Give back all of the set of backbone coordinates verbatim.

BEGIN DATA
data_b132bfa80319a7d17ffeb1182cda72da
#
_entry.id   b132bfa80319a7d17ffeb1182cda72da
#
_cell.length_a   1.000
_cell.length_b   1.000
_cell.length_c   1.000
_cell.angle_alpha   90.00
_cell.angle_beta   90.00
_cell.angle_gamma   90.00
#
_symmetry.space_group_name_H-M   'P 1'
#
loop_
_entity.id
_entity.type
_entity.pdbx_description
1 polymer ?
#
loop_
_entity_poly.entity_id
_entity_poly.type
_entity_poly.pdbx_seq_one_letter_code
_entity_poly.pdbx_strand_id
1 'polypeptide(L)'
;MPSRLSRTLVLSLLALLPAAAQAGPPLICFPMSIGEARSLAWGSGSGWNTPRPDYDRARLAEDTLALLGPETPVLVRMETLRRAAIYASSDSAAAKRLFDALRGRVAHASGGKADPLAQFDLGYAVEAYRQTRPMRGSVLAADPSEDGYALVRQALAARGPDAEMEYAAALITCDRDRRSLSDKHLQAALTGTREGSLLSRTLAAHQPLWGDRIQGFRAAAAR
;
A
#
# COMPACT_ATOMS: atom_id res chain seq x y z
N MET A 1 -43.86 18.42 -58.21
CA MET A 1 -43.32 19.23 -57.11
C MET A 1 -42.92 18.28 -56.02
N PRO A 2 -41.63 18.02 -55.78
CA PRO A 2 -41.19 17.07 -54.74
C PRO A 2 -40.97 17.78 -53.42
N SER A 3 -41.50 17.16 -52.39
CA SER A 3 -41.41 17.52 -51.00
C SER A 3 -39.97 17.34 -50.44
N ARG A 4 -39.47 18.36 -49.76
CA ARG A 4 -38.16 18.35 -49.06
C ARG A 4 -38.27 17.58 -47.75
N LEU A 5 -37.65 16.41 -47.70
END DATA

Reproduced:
data_b132bfa80319a7d17ffeb1182cda72da
#
_entry.id   b132bfa80319a7d17ffeb1182cda72da
#
_cell.length_a   1.000
_cell.length_b   1.000
_cell.length_c   1.000
_cell.angle_alpha   90.00
_cell.angle_beta   90.00
_cell.angle_gamma   90.00
#
_symmetry.space_group_name_H-M   'P 1'
#
loop_
_entity.id
_entity.type
_entity.pdbx_description
1 polymer ?
#
loop_
_entity_poly.entity_id
_entity_poly.type
_entity_poly.pdbx_seq_one_letter_code
_entity_poly.pdbx_strand_id
1 'polypeptide(L)'
;MPSRLSRTLVLSLLALLPAAAQAGPPLICFPMSIGEARSLAWGSGSGWNTPRPDYDRARLAEDTLALLGPETPVLVRMETLRRAAIYASSDSAAAKRLFDALRGRVAHASGGKADPLAQFDLGYAVEAYRQTRPMRGSVLAADPSEDGYALVRQALAARGPDAEMEYAAALITCDRDRRSLSDKHLQAALTGTREGSLLSRTLAAHQPLWGDRIQGFRAAAAR
;
A
#
# COMPACT_ATOMS: atom_id res chain seq x y z
N MET A 1 -43.86 18.42 -58.21
CA MET A 1 -43.32 19.23 -57.11
C MET A 1 -42.92 18.28 -56.02
N PRO A 2 -41.63 18.02 -55.78
CA PRO A 2 -41.19 17.07 -54.74
C PRO A 2 -40.97 17.78 -53.42
N SER A 3 -41.50 17.16 -52.39
CA SER A 3 -41.41 17.52 -51.00
C SER A 3 -39.97 17.34 -50.44
N ARG A 4 -39.47 18.36 -49.76
CA ARG A 4 -38.16 18.35 -49.06
C ARG A 4 -38.27 17.58 -47.75
N LEU A 5 -37.65 16.41 -47.70